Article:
Turkish businessman lobbied U.S. cabinet for stronger trade ties with Turkey - report

Turkish government linked businessman Mehmet Ali Yalçındağ has lobbied with White House cabinet members to increase trade between the United States and Turkey, said Adam Klasfeld, a reporter for U.S.-based Courthouse News.

Both countries have aimed to increase the volume of trade in recent years to no avail.

“Well before COVID-19 and the new set of economic and partnership needs created by this crisis, (U.S. Presdent Donald) Trump and (Turkish President Recep Tayyip) Erdoğan spoke in November 2019 of expanding annual trade between our countries to $100 billion dollars,” Klasfeld said, quoting a letter sent by Yalçındağ to U.S. Secretary of Agriculture Sonny Perdue as saying.

Yalçındağ’s letter, which he said was copied to Trump, told Perdue that U.S. agricultural exports to Turkey would be “a major step” in achieving this.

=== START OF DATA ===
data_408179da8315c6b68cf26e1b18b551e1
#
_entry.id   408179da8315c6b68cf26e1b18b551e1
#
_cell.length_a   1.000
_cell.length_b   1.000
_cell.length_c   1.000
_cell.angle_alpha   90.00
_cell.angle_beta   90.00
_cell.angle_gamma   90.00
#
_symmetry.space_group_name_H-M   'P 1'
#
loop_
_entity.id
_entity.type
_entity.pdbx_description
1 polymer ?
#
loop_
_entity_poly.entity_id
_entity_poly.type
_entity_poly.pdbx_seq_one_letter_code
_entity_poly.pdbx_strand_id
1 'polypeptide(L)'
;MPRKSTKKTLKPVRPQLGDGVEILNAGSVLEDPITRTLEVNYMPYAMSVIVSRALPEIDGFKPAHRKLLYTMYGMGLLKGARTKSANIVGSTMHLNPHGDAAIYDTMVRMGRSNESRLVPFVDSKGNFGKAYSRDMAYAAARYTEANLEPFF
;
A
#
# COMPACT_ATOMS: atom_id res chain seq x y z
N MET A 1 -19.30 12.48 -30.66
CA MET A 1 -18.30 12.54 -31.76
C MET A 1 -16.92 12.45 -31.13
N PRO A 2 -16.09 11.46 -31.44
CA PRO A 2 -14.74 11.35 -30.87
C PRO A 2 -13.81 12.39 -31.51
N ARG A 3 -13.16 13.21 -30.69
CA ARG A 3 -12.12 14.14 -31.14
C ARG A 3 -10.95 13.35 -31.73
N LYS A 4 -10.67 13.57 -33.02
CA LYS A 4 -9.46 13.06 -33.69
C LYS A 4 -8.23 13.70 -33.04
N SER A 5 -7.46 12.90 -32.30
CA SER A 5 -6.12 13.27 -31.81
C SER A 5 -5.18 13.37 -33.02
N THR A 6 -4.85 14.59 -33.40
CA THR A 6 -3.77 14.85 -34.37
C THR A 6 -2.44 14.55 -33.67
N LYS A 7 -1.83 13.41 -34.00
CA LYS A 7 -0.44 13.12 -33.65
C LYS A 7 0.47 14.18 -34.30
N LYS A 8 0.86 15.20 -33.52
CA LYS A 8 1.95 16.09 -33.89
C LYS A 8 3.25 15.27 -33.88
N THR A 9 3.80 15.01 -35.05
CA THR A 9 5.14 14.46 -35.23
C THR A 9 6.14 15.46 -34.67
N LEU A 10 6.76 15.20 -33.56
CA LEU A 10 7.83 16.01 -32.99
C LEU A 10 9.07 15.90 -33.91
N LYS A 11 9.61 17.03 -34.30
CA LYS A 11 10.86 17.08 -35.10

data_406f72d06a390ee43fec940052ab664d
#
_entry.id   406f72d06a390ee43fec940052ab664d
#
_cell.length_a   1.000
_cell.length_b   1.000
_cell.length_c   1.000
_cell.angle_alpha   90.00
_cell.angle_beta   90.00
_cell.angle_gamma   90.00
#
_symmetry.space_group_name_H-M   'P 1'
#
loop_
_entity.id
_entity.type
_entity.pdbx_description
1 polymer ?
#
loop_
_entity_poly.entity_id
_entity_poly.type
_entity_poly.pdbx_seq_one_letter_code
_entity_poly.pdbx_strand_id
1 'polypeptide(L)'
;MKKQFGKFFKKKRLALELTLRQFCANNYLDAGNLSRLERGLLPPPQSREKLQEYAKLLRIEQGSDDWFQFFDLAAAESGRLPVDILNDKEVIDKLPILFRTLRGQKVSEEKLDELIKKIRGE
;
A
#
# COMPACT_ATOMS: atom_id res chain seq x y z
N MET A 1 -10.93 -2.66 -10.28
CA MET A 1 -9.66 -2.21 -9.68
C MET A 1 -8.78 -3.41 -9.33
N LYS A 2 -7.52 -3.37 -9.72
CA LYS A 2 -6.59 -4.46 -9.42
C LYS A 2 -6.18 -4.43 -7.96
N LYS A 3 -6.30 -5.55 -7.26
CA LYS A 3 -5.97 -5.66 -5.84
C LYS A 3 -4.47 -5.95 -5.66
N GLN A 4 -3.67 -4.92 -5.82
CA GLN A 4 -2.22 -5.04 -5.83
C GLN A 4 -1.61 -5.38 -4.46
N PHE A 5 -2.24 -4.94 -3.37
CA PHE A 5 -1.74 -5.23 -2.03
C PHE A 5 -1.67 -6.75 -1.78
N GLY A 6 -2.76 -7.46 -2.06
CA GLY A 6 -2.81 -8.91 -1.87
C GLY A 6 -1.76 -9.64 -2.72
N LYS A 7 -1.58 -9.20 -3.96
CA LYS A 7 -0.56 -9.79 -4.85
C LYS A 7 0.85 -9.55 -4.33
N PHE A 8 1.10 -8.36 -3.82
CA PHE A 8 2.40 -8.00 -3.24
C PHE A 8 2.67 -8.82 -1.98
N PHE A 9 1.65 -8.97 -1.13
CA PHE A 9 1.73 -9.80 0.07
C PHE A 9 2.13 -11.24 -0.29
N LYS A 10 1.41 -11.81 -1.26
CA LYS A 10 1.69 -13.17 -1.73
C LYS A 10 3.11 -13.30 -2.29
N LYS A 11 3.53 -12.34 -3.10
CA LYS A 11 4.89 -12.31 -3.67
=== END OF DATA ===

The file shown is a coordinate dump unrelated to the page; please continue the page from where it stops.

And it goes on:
Yalçındağ sent two similar letters to Energy Secretary Dan Brouillette and Commerce Secretary Wilbur Ross, Klasfeld said, pitching Brouillette to supply liquefied natural gas to Turkey and Ross to turn towards Turkey for Personal Protective Equipment.

“During the current crisis, Turkish manufacturers demonstrated the nimbleness and skill needed to quickly adapt to market needs,” Yalçındağ wrote.

Yalçındağ is known for his ties with the Trump family, having managed the Trump Towers in Istanbul which opened in 2012. Yalçındağ is also dubbed as the third son-in-law in the Turkish-U.S. relationship that has engineered back channels, according to earlier reports by Ahval and some leading U.S. media outlets, including the New York Times.

Yalçındağ was appointed to be head of the Turkey-U.S. Business Council (TAİK) in 2018, preceded by another businessman linked to the Erdoğan government, Ekim Alptekin.

Alptekin was appointed to the helm of the TAİK in 2014 but had to withdraw from a second term after becoming a fugitive in the U.S. Justice system, having been named by the defendants in case linked to Trump’s first National Security Adviser Mike Flynn.